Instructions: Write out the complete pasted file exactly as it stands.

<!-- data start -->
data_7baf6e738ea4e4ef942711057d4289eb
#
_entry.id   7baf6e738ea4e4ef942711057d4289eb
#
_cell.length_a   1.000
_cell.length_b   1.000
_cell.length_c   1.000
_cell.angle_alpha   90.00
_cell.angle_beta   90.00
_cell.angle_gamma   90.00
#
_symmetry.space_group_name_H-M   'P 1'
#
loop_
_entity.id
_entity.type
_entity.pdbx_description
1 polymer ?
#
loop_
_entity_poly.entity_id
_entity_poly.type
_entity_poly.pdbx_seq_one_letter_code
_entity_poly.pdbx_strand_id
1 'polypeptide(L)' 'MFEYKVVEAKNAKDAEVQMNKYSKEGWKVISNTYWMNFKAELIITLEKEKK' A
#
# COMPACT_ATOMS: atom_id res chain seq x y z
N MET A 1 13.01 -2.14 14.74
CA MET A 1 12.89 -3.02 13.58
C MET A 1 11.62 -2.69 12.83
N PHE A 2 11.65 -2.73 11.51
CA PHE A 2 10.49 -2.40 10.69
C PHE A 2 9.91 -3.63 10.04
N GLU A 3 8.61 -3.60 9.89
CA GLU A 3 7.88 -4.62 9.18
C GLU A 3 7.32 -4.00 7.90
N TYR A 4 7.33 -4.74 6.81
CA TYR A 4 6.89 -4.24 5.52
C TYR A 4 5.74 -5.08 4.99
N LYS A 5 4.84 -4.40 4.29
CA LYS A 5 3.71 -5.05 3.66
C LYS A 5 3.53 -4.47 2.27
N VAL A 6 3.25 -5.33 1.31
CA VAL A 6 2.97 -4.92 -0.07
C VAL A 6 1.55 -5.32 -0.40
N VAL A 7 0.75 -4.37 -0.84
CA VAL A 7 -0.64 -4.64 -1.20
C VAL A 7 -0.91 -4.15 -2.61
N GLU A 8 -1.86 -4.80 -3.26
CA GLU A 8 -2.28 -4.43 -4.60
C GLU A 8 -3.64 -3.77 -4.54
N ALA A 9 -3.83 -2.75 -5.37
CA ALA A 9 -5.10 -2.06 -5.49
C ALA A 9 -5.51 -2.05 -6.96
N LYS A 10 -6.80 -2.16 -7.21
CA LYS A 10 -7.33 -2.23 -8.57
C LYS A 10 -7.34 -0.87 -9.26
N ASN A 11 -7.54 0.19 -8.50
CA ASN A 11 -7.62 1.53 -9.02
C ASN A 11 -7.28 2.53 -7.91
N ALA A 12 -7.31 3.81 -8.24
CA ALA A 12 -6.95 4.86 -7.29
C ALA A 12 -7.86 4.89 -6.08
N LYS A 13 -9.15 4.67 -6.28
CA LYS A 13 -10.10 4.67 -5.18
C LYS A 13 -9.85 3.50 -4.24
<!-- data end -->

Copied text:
data_7baf6e738ea4e4ef942711057d4289eb
#
_entry.id   7baf6e738ea4e4ef942711057d4289eb
#
_cell.length_a   1.000
_cell.length_b   1.000
_cell.length_c   1.000
_cell.angle_alpha   90.00
_cell.angle_beta   90.00
_cell.angle_gamma   90.00
#
_symmetry.space_group_name_H-M   'P 1'
#
loop_
_entity.id
_entity.type
_entity.pdbx_description
1 polymer ?
#
loop_
_entity_poly.entity_id
_entity_poly.type
_entity_poly.pdbx_seq_one_letter_code
_entity_poly.pdbx_strand_id
1 'polypeptide(L)' 'MFEYKVVEAKNAKDAEVQMNKYSKEGWKVISNTYWMNFKAELIITLEKEKK' A
#
# COMPACT_ATOMS: atom_id res chain seq x y z
N MET A 1 13.01 -2.14 14.74
CA MET A 1 12.89 -3.02 13.58
C MET A 1 11.62 -2.69 12.83
N PHE A 2 11.65 -2.73 11.51
CA PHE A 2 10.49 -2.40 10.69
C PHE A 2 9.91 -3.63 10.04
N GLU A 3 8.61 -3.60 9.89
CA GLU A 3 7.88 -4.62 9.18
C GLU A 3 7.32 -4.00 7.90
N TYR A 4 7.33 -4.74 6.81
CA TYR A 4 6.89 -4.24 5.52
C TYR A 4 5.74 -5.08 4.99
N LYS A 5 4.84 -4.40 4.29
CA LYS A 5 3.71 -5.05 3.66
C LYS A 5 3.53 -4.47 2.27
N VAL A 6 3.25 -5.33 1.31
CA VAL A 6 2.97 -4.92 -0.07
C VAL A 6 1.55 -5.32 -0.40
N VAL A 7 0.75 -4.37 -0.84
CA VAL A 7 -0.64 -4.64 -1.20
C VAL A 7 -0.91 -4.15 -2.61
N GLU A 8 -1.86 -4.80 -3.26
CA GLU A 8 -2.28 -4.43 -4.60
C GLU A 8 -3.64 -3.77 -4.54
N ALA A 9 -3.83 -2.75 -5.37
CA ALA A 9 -5.10 -2.06 -5.49
C ALA A 9 -5.51 -2.05 -6.96
N LYS A 10 -6.80 -2.16 -7.21
CA LYS A 10 -7.33 -2.23 -8.57
C LYS A 10 -7.34 -0.87 -9.26
N ASN A 11 -7.54 0.19 -8.50
CA ASN A 11 -7.62 1.53 -9.02
C ASN A 11 -7.28 2.53 -7.91
N ALA A 12 -7.31 3.81 -8.24
CA ALA A 12 -6.95 4.86 -7.29
C ALA A 12 -7.86 4.89 -6.08
N LYS A 13 -9.15 4.67 -6.28
CA LYS A 13 -10.10 4.67 -5.18
C LYS A 13 -9.85 3.50 -4.24